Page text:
The February 2007 issue of Harvard Business Review has a great article with the title How Managers’ Everyday Decisions Create or Destroy Your Company’s Strategy. One sentence intrigued me immensely, “Strategy is crafted as managers at all levels of a company commit resources to policies, programs, people, and facilities.”
Is this true? You mean, strategy is not a divine thought from the brightest and best minds housed in the corporate office: the brand managers’ perfectly laid-out master plan; or the general manager’s latest proclamation of the company way? No, strategy is the sum of the parts—Those thousands of decisions that dictate the use of resources at any moment.
So, productive and profitably used resources, what is the secret? For organizations large or small, and individuals too, answering this question is key to success.
Business mentors often answer this question by following one of several ingrained templates:
- Certainly some believe that if workers simply followed a well laid out plan, exactly without deviation, productive and profitable asset use would result.
- Others believe flexibility and responsiveness to the environment are the best way to achieve the best use of resources.
- Still others will say, “preparation, practice and execution are the cornerstones of successful resource utilization.” Proponents will often quote Vince Lombardi and define luck as where preparation meets opportunity.
Each is flawed. There have been times in my life where I have trusted and relied on any of the schools of thought, yet, despite the flaws, success happens. And positively contributing themes have emerged. Productive and profitable resource use result from three key themes: 1) that people are guided by a vision of what they want to attain; 2) that people are positioned to grow from their experiences; and 3) that people make consistent use of a desirable set of values in living their lives.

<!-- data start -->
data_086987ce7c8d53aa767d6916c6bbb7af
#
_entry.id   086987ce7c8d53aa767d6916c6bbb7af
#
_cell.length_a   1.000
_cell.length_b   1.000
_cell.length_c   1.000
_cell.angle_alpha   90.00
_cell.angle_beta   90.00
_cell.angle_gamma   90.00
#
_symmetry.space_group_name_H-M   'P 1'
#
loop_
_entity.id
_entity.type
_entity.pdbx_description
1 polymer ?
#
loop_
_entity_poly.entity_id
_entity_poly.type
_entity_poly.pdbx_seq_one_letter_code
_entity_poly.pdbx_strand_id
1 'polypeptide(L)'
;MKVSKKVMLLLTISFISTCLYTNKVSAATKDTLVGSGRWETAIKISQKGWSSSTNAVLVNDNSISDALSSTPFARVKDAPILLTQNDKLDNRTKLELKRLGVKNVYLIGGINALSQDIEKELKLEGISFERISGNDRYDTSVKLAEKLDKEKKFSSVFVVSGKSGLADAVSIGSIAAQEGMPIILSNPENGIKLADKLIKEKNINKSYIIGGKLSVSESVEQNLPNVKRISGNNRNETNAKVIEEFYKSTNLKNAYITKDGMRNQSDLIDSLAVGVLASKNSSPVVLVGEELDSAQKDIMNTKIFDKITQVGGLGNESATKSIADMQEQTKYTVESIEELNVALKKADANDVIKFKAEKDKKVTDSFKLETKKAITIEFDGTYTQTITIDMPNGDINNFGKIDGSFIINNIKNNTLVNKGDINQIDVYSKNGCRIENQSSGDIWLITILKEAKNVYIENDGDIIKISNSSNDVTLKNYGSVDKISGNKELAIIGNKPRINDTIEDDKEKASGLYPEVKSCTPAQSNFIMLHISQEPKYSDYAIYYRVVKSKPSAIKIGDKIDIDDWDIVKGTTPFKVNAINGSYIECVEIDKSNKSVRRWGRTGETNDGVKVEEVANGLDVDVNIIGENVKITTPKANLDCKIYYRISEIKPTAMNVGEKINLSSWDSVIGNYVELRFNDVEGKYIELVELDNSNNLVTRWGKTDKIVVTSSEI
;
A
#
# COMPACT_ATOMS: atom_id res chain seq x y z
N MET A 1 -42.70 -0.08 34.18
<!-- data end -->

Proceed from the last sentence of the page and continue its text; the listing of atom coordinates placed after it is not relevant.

A Vision is in Place
There are just too many decisions, too many uncertainties, too many unknowns in the environment to prescribe a perfect plan. The reality of decision making must address external time constraints, geographic dispersion of expertise and support groups, or even missing facts. Hence, managers, or leaders must primarily focus on making sure the vision is observable and understood. It is only with a clear and common vision that disparate decisions from multiple decision makers or single decision makers across time consistent movement in the desired direction is achieved.
Positioned To Grow From Experiences
Excellence demands that we distinguish between learning ability and fear of failure. Success is not being perfect, nor is it receiving everything we desire. Successful business results come from a forward-thinking mentality, one that reacts well in an uncontrollable environment. This mentality drives innovative thoughts as necessity requires them. Organizations stuck on avoiding failure, overly focus on maintaining the status quo, often ignoring the crucial signals from the environment.
Consistent Set of Values Underlie Trade-offs
As people live, they make many decisions and learn from each a small bit about their values. As human beings, we each have values. However, the consistent application of values is hard work, because our values do not exist as crystal clear concepts. Business success accrues where organizations behave consistently and thereby deliver clarity to a set of values. In this environment, employees develop expectations about management’s future responses and gain confidence in their ability to judge risk and make decisions. Hence, the decision making and innovation that marks successful organizations flows from the power of positive expectations and comfort with taking risks.